Hi everyone. By now you might’ve heard about Ferguson, MO and the death of Mike Brown, but let’s review:
Mike Brown was an 18 year old walking home from his grandma’s around 2PM when he was stopped by police. To be clear, there isn’t a consensus on what happened afterwards. Police allege that he attempted to wrest an officer’s gun and was killed as he fled. A witness recounts that he fled, but never attempted to take an officer’s gun. What is clear, is that he was unarmed and shot ten times in the back.
As the community gathered to hold a vigil, the Ferguson Police stopped by with a S.W.A.T team and dogs. As the days pass, their armament has escalated. Each night, the community is expected to follow a curfew and disperse under pressure from a large, militarized police force that spans Ferguson and St. Louis County departments.
If you notice a common thread between all the reports, the criticism is starting to move away from Mike Brown’s death and into the looming gravity of militarized police. Republicans, Democrats, Conservatives, Liberals, and even Libertarians seem to unanimously agree that militarized police is an excessive response. Partisan differences seem to be whether or not the response escalated the violence or overreach of government is the greater sin, but the agreement that it’s excessive.
The other unified point of criticism is the lack of leadership, transparency, and disregard for the first amendment right to press as police attempt to silence journalists. In fact, the links above are accounting for the arrest of two WaPo reporters. In contrast, WaPo reporters have only been arrested twice in 2014: in Tehran and Ferguson.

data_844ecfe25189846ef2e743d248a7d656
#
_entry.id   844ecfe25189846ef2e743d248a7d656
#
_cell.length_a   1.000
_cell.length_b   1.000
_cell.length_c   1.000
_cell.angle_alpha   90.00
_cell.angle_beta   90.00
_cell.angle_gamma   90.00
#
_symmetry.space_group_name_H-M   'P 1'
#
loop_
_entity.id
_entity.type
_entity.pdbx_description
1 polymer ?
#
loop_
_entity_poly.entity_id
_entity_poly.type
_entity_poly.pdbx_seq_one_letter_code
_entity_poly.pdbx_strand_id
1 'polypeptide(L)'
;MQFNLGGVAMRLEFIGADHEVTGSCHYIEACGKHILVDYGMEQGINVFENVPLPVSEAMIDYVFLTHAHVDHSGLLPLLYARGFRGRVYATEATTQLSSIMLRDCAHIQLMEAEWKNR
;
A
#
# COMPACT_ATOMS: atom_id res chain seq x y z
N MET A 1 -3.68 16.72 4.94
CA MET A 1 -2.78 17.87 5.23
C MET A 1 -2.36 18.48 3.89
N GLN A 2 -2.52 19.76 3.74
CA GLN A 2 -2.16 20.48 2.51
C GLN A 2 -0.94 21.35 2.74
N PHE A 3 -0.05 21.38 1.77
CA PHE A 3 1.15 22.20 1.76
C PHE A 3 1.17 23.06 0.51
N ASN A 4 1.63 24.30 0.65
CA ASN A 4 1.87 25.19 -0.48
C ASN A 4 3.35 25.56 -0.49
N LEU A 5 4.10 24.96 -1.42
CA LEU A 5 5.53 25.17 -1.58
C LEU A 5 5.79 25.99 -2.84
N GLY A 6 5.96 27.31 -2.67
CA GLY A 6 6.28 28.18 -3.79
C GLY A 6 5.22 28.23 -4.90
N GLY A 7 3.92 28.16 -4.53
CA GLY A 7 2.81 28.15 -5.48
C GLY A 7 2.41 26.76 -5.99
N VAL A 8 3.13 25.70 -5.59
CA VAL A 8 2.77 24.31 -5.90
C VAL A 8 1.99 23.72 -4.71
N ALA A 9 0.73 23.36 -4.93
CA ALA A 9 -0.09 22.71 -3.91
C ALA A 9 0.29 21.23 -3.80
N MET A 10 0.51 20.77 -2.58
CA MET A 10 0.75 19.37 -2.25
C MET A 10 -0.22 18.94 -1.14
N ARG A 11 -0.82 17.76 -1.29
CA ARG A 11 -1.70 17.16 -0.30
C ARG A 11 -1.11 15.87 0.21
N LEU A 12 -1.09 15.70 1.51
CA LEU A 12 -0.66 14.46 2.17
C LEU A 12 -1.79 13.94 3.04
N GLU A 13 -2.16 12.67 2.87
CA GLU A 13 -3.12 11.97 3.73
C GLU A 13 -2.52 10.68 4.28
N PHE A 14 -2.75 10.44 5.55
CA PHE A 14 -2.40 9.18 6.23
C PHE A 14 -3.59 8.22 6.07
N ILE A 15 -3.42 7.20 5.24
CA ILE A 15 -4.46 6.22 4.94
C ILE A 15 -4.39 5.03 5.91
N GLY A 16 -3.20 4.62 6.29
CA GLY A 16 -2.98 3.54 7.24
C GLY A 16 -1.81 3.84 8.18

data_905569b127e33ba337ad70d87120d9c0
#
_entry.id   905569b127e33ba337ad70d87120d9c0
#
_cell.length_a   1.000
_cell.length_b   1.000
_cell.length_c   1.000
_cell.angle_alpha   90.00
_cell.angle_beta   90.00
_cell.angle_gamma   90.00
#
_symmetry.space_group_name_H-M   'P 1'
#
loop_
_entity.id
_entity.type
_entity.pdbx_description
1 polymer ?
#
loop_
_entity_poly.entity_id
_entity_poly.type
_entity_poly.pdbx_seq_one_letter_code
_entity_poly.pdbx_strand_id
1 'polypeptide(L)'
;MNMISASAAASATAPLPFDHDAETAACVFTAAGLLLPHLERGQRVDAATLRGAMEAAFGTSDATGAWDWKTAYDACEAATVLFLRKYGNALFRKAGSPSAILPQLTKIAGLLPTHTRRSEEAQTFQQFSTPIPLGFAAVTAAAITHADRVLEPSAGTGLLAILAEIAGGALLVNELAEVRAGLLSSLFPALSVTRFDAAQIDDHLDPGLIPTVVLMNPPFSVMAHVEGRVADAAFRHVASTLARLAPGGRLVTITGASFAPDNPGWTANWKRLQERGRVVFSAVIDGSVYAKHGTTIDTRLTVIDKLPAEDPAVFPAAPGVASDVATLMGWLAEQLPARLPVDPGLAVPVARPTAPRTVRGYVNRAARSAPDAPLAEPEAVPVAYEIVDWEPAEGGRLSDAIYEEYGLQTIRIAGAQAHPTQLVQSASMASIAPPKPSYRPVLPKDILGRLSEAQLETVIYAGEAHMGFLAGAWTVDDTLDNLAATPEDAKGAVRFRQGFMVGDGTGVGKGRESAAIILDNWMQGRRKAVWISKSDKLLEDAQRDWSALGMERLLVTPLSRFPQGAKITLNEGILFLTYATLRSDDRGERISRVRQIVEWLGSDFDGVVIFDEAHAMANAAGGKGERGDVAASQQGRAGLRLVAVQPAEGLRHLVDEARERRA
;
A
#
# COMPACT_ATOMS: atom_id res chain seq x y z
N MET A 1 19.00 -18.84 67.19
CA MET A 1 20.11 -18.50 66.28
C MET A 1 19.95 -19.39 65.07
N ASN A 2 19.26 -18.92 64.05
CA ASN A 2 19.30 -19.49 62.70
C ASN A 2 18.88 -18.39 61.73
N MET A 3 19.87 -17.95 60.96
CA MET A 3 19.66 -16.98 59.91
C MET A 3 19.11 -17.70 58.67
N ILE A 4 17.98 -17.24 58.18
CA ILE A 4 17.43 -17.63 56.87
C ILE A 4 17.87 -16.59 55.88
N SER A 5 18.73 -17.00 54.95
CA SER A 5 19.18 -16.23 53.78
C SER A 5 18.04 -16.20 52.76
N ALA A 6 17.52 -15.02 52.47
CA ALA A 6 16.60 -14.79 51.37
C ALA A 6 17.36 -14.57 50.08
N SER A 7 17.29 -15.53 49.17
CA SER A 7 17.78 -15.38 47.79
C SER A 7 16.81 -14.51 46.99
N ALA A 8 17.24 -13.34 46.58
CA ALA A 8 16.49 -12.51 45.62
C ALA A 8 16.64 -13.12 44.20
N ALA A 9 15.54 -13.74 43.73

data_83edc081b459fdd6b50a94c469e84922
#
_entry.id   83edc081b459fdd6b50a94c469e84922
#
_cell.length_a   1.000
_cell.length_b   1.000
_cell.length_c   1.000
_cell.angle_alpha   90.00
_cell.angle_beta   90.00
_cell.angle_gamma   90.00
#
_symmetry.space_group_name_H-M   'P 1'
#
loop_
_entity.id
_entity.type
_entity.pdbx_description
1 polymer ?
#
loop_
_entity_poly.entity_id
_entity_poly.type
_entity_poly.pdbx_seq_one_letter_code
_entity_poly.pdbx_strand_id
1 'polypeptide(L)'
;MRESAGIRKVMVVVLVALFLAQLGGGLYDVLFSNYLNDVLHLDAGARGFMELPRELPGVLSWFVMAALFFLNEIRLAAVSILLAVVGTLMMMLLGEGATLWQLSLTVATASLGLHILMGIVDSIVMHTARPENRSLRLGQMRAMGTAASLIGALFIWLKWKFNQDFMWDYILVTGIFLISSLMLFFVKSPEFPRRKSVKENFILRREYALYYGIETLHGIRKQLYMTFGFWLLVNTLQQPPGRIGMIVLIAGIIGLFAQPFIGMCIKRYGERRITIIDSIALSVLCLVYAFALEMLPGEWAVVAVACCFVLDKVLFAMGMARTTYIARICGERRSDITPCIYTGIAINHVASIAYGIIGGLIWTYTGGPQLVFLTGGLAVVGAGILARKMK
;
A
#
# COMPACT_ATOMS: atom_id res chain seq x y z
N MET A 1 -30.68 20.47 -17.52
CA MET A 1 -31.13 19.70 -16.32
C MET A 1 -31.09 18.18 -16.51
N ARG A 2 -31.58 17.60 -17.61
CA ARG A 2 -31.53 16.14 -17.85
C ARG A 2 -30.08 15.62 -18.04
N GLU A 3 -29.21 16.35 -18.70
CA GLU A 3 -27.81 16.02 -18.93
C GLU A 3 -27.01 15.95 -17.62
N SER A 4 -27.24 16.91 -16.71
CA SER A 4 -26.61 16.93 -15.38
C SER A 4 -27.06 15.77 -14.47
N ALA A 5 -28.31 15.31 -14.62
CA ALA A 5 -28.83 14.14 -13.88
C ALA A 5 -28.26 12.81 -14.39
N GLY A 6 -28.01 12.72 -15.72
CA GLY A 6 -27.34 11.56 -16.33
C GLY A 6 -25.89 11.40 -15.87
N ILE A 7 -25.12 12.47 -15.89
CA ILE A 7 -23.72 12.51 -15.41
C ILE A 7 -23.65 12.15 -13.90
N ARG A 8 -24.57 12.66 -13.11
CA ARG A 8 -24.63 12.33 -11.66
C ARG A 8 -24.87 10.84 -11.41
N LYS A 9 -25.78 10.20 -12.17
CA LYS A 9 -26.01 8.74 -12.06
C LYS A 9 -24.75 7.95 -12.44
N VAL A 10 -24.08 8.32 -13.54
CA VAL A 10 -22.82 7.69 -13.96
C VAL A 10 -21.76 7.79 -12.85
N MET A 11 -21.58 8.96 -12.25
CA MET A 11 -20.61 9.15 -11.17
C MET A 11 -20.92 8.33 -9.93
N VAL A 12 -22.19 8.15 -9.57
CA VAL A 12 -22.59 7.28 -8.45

Some important things to note:
Al Jazeera Reporters being tear-gassed only to have their equipment confiscated. Here’s the video.
Wood bullets used. Wood bullets have been discontinued by many municipalities for lethality. They splinter and cause serious injury. They also require long distance use or can be lethal.
I’m not an expert, but trying my best to understand what’s going on and to spread news so we can all react. While many of us can’t do much more than type, there is still ways we can pressure for intervention or stand visibly against what’s happening. Tweeting may feel “useless” or small compared to being on the ground, but sharing our horror at the depravity of the militarized response can help pressure intervention.
Last night, I tried calling the Missouri governor to express concern, but all I got was a voicemail at his office and no answer at the governor’s mansion. After tweeting out the numbers I used, people were saying that somebody was picking up — at midnight! The governor has since cancelled his trip to the county fair. The fact that it took public pressure to change his plans says a lot about the state of leadership in Missouri. If they need help with perspective, let’s do it.